By Amy Marlow, MPH, RD, CDN
When my friends are talking about how hard parenting is, I like to joke that the worst part is that “these people want to eat dinner, like, every single night!?!”
Getting a healthy dinner prepared and fed to my three kids every night, on top of work and afterschool activities, is no small task. But there is one thing that has helped me over the years: a smart meal planning routine.
Meal planning is deciding in advance what you’re going to serve for your meals. It helps you ask “what’s for dinner” less often and helps you avoid extra trips to the store. You can thoughtfully plan to use your resources wisely, avoid take-out and remove some of the stress from family mealtimes.
Here a few helpful tips:
- Begin with a list of ideas. Don’t start from scratch every time you plan. Instead, have a file of ideas. What do you like to cook? What do your kids like to eat? Gather ideas and recipes in a central location. For example, I keep a binder with copies of my go-to, no-fail recipes and a robust Pinterest file of additional ideas. Need help? I find kid-friendly ideas on the websites weelicious.com and superhealthykids.com. Happy Family’s Organic Cookbook for Babies & Toddlers has several recipes my whole family likes and that your kids can help prepare.
- Get into a routine. Like most things, meal planning is easier if you practice it on a regular basis and stick to a routine. Choose a day when you can sit down with your family’s calendar and organize the coming week. I plan out my menu for the next week each Friday and then shop on the weekend.
- Always check the fridge, freezer and pantry. You may have ingredients on hand that need to be used, leftovers you can eat again or repurpose, or time-savers that will help you the following week. Incorporate these into your menu to cut down on food waste and to save time. For example, leftover roasted chicken can be shredded and put into a taco or soup. Vegetable scraps can be added to a stir-fry. Frozen vegetables come in handy on nights when you don’t have a ton of time.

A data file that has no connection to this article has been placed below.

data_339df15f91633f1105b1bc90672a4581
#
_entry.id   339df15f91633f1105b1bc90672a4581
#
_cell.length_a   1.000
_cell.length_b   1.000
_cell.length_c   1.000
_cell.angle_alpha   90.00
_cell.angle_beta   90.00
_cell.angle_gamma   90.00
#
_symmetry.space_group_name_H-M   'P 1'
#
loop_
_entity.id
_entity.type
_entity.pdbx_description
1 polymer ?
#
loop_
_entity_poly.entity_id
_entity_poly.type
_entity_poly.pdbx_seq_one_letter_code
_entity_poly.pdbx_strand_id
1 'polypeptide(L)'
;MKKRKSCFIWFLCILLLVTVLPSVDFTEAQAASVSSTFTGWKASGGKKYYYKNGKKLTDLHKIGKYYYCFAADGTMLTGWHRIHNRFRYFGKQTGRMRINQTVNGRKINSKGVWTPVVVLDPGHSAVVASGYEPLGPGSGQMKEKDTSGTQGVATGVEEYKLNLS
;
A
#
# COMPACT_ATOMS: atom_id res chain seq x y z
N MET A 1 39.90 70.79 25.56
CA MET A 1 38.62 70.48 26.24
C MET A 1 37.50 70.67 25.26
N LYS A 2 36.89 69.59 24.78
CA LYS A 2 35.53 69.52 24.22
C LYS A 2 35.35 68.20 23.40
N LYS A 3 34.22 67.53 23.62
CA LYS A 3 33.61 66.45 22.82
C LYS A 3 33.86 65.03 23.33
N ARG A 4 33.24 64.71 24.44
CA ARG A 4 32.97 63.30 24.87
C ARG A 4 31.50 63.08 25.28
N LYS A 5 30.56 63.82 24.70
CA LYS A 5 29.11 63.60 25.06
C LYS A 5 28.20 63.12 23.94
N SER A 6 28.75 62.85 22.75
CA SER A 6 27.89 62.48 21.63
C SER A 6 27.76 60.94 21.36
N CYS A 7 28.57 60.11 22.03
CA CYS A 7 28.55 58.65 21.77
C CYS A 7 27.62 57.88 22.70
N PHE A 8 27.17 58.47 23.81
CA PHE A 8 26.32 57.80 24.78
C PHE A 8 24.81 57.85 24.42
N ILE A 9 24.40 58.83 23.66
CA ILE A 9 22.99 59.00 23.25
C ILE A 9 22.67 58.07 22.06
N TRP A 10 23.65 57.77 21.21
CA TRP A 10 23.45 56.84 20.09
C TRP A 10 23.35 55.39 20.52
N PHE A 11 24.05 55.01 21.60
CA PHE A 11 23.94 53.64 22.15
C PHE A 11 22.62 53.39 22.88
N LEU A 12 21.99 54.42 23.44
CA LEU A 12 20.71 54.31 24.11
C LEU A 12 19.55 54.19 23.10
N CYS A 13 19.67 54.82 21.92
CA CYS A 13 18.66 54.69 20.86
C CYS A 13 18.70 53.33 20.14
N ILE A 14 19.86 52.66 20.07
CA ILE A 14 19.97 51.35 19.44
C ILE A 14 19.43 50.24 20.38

- Be flexible. On the nights when something unexpected comes up, don’t make yourself crazy by forcing yourself to stay on the plan. Consider how to salvage the night first. I keep rice, pasta and beans in my pantry for when I need to throw something together quickly, and there are always frozen veggies and fish sticks or meatballs in my freezer. Rejigger the rest of the week to use the fresh foods that you didn’t end up eating that night. Almost anything can be frozen for future use, if needed, to keep it from going to waste.
Amy Marlow is the nutrition adviser for Happy Family. She is a registered dietitian and New York State certified nutritionist, with a bachelor’s degree in nutrition and dietetics, and a master’s degree in public health. Amy worked as a pediatric dietitian at Georgetown University Medical Center in Washington, D.C., and has consulted for youth development programs and the National Cancer Institute’s 5-A-Day program. Amy is published author and major contributor to Happy Family’s Organic Cookbook. She has presented on a variety of nutrition and health topics to professionals and the public. She lives just outside of NYC with her husband, three kids and a big goofy Labrador named Gus.